October 3, 1993 |
October is National Stamp Collection Month in many countries, and the special stamps issued for the occasion show that dinosaurs have captured the imagination of postal authorities as well as the interest of filmgoers to Jurassic Park. Australia, Canada and New Zealand all issued commemoratives last week depicting the prehistoric beasts. Special cancellations also are available in an effort to promote collecting interest in each country. Australia issued six stamps, each 45 cents, featuring dinosaurs that once roamed the continent.
January 26, 1986 |
The skeleton of a fearsome Tyrannosaurus rex, part of the new, $2.5 million permanent exhibit at the Academy of Natural Sciences, captures the attention of onlookers. The exhibit, which features more than a dozen specimens of dinosaurs and other forms of prehistoric life, had its grand opening yesterday at the academy.
February 2, 1986 |
The scene, set in central Montana 70 million years ago, is straight out of a rock video: A bright purple Tyrannosaurus rex, king of the dinosaurs, races by at 35 miles per hour, waving a tail that is pink and yellow. A duckbilled dinosaur - bright yellow - struts by snorting, bellowing a cry somewhere between an oboe and a French horn. Welcome to the new, more colorful world of dinosaurs. This view of dinosaur mating season belongs to Robert Bakker, a Colorado scientist, whose provocative ideas about dinosaurs have helped shake up the world of paleontology, the study of fossils and prehistoric life, over the past decade.
November 5, 1989 |
Walking through the lush tropical setting of Longwood Gardens' fern room, visitors are surrounded by a jungle setting similar to the land where dinosaurs dwelled more than 60 million years ago. Vines grow from rain-forest plants that scrape the ceiling of the Kennett Square conservatory. A pteranodon sculpture hangs overhead as if in flight. Even the sounds of prehistoric times are recreated as replicas of parasaurolophus and triceratops move slowly among the plants and make deep, throaty sounds.
March 20, 1987 |
Nancy Darmstadter holds the beast in her hands. Its fat neck tapers into a pointed snout, out of which a long, forked tongue continuously flickers. The African Savannah Monitor lizard is as ugly as a wart on the Wicked Witch of the West. But to the kids in this class, who eagerly take turns stroking its scaly head, its cuter than the Pillsbury Doughboy. The class is called "Dinosaurs in Action," and it is part of the Saturday Adventures series at the Academy of Natural Sciences.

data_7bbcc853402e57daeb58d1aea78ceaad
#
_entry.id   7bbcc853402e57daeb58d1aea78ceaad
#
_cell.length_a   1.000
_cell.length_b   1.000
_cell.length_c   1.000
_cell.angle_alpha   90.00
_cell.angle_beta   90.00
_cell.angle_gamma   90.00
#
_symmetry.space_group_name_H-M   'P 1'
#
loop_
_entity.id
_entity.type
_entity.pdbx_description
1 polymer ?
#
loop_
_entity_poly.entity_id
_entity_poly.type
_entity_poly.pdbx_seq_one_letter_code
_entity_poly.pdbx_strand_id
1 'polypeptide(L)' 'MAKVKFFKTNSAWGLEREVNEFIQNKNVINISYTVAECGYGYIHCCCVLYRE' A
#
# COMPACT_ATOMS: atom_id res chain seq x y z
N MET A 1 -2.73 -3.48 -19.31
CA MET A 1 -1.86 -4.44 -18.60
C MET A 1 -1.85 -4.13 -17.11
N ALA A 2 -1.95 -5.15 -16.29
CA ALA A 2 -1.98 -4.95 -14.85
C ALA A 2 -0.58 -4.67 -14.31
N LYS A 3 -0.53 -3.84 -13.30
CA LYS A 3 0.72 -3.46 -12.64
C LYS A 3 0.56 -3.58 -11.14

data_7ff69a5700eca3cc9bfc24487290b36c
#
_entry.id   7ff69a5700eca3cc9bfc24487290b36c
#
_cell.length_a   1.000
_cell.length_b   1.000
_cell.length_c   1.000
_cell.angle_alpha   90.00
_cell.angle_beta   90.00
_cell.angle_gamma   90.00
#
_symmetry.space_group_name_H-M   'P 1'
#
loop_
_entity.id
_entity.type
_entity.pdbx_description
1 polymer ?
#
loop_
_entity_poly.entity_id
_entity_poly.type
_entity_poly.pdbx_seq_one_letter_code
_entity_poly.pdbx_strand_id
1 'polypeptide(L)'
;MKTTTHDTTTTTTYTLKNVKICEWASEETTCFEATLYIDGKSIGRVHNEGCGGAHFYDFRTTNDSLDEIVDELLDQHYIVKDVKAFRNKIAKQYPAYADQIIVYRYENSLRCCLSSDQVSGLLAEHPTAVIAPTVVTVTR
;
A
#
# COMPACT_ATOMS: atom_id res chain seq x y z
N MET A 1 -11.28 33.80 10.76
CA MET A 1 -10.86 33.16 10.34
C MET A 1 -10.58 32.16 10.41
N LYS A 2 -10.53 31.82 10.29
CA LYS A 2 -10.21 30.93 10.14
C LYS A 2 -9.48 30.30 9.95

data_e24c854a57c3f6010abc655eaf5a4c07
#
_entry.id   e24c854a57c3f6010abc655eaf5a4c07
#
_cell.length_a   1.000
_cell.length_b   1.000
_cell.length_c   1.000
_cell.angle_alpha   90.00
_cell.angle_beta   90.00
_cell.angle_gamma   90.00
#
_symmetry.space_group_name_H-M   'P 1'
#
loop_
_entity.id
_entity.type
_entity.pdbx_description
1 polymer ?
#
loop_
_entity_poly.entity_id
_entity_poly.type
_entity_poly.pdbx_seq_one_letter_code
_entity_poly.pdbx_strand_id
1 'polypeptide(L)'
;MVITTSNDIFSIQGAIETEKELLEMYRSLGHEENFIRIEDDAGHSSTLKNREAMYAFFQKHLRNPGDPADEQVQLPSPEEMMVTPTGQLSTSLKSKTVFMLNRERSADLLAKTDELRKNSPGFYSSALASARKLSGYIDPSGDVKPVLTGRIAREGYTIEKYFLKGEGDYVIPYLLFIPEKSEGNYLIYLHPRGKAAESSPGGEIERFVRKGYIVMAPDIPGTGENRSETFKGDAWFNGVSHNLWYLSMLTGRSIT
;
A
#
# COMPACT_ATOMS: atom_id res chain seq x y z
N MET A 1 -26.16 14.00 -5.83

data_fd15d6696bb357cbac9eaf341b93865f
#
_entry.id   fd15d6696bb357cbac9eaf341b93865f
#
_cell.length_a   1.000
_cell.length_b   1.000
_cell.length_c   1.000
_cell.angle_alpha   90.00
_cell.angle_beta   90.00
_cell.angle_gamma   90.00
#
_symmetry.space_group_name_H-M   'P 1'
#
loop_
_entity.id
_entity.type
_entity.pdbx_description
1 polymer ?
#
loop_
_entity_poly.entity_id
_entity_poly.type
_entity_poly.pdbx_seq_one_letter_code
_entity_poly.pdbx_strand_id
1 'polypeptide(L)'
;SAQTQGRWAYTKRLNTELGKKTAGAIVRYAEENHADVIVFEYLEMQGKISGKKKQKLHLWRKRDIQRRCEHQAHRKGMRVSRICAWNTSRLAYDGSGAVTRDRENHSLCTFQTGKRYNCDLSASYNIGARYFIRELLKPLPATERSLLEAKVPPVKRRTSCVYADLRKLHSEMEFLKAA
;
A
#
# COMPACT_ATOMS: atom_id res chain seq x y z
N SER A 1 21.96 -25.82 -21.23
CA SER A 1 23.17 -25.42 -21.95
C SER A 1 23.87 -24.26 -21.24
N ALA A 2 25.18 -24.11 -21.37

January 24, 1986 |
Thousands of people are about to discover that much of what they know about dinosaurs - or think they know - is wrong. For example, that all dinosaurs were enormous. For most people, the very word dinosaur calls up the image of a huge beast, as long as a football field, as tall as a hook-and-ladder. But the fact is that not all dinosaurs were giants. There were also smaller ones, some no bigger than a chicken. Or take the ever-popular view that cavemen used to club dinosaurs for dinner.
June 11, 1988 |
From Connecticut to Maryland, Wawa Food Markets yesterday scrambled to remove up to 120,000 plastic dinosaur cups from its 400 stores. It's not because the cups are a health hazard. It's not because they've been recalled by the manufacturer. It's just that, well - somebody was taking legal action over them. The reptiles pictured on some of the plastic cups may have been drawn by someone other than the person whose name was printed beneath the sketch. The lizards had to go, Wawa officials decided.
November 14, 2015 |
It's nice to think that if the dinosaurs had survived that comet (or meteor, or earthquake, or visit from the Rigelian Empire, or whatever did them in) and continued to coexist with us, we'd be pals. That's part of the appeal of Dinotopia , artist and author James Gurney's delightful series about a 19th-century explorer's visiting an island where gentle humans and smart dinos share an idyllic life. The other appealing aspect is Gurney's gorgeous, detailed paintings for the books.
August 9, 2008 |
Primeval, an exciting British sci-fi adventure series, takes place in that, um, primeval time and place where dinosaurs roam - the local shopping center. (Where they hunt down and viciously kill and eat unwary shoppers.) The dangerously addictive and entertaining show, which has its U.S. premiere tonight at 9 on BBC America, is a melange of sci-fi, mystery and comedy genres. It is the brainchild of Tim Haines, the writer and director behind the popular BBC nature docs Walking with Dinosaurs and Walking with Beasts, which show the life of those extinct giants through the magic of computer-generated imagery.
March 10, 1991 |
Hollywood is still talking about a recent in-house memorandum, written by Jeffrey Katzenberg, Disney production chief, and promptly leaked, that railed against runaway budgets and the blockbuster mentality. In addition, the buzzword around the studios these days is story-driven, an adjective to describe a movie that draws an audience with its narrative rather than with the magnetism of its stars. All of which serves as an odd climate for what may turn out to be the most expensive movie ever made.